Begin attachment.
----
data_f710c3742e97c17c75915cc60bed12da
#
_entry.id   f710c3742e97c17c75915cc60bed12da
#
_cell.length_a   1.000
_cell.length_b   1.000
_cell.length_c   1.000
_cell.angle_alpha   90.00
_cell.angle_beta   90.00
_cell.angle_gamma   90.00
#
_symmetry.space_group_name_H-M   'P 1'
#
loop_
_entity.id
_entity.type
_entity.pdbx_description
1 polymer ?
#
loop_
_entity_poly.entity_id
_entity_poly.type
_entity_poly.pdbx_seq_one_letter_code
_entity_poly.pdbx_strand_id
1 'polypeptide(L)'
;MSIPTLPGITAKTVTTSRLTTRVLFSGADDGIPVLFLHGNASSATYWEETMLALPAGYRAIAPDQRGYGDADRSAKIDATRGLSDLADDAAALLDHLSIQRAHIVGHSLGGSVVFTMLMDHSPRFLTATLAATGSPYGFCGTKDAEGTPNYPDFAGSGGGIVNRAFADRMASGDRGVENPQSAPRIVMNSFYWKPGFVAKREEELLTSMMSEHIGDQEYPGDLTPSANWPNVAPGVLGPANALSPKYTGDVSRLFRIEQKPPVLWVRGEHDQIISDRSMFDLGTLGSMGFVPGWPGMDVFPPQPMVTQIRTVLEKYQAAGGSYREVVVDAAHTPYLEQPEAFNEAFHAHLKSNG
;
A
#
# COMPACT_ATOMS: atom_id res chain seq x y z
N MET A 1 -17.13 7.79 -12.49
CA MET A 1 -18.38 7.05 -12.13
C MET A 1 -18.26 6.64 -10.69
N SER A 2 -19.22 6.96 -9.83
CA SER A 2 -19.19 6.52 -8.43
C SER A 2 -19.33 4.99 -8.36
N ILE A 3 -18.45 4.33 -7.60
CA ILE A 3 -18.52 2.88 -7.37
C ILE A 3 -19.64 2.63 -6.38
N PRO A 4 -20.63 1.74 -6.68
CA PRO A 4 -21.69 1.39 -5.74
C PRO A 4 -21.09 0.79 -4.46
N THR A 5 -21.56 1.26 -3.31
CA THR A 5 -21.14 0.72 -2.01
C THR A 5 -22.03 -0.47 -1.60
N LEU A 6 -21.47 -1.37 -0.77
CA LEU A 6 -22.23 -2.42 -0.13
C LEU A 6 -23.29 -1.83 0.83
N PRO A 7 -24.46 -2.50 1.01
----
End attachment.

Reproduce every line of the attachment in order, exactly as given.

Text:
data_f710c3742e97c17c75915cc60bed12da
#
_entry.id   f710c3742e97c17c75915cc60bed12da
#
_cell.length_a   1.000
_cell.length_b   1.000
_cell.length_c   1.000
_cell.angle_alpha   90.00
_cell.angle_beta   90.00
_cell.angle_gamma   90.00
#
_symmetry.space_group_name_H-M   'P 1'
#
loop_
_entity.id
_entity.type
_entity.pdbx_description
1 polymer ?
#
loop_
_entity_poly.entity_id
_entity_poly.type
_entity_poly.pdbx_seq_one_letter_code
_entity_poly.pdbx_strand_id
1 'polypeptide(L)'
;MSIPTLPGITAKTVTTSRLTTRVLFSGADDGIPVLFLHGNASSATYWEETMLALPAGYRAIAPDQRGYGDADRSAKIDATRGLSDLADDAAALLDHLSIQRAHIVGHSLGGSVVFTMLMDHSPRFLTATLAATGSPYGFCGTKDAEGTPNYPDFAGSGGGIVNRAFADRMASGDRGVENPQSAPRIVMNSFYWKPGFVAKREEELLTSMMSEHIGDQEYPGDLTPSANWPNVAPGVLGPANALSPKYTGDVSRLFRIEQKPPVLWVRGEHDQIISDRSMFDLGTLGSMGFVPGWPGMDVFPPQPMVTQIRTVLEKYQAAGGSYREVVVDAAHTPYLEQPEAFNEAFHAHLKSNG
;
A
#
# COMPACT_ATOMS: atom_id res chain seq x y z
N MET A 1 -17.13 7.79 -12.49
CA MET A 1 -18.38 7.05 -12.13
C MET A 1 -18.26 6.64 -10.69
N SER A 2 -19.22 6.96 -9.83
CA SER A 2 -19.19 6.52 -8.43
C SER A 2 -19.33 4.99 -8.36
N ILE A 3 -18.45 4.33 -7.60
CA ILE A 3 -18.52 2.88 -7.37
C ILE A 3 -19.64 2.63 -6.38
N PRO A 4 -20.63 1.74 -6.68
CA PRO A 4 -21.69 1.39 -5.74
C PRO A 4 -21.09 0.79 -4.46
N THR A 5 -21.56 1.26 -3.31
CA THR A 5 -21.14 0.72 -2.01
C THR A 5 -22.03 -0.47 -1.60
N LEU A 6 -21.47 -1.37 -0.77
CA LEU A 6 -22.23 -2.42 -0.13
C LEU A 6 -23.29 -1.83 0.83
N PRO A 7 -24.46 -2.50 1.01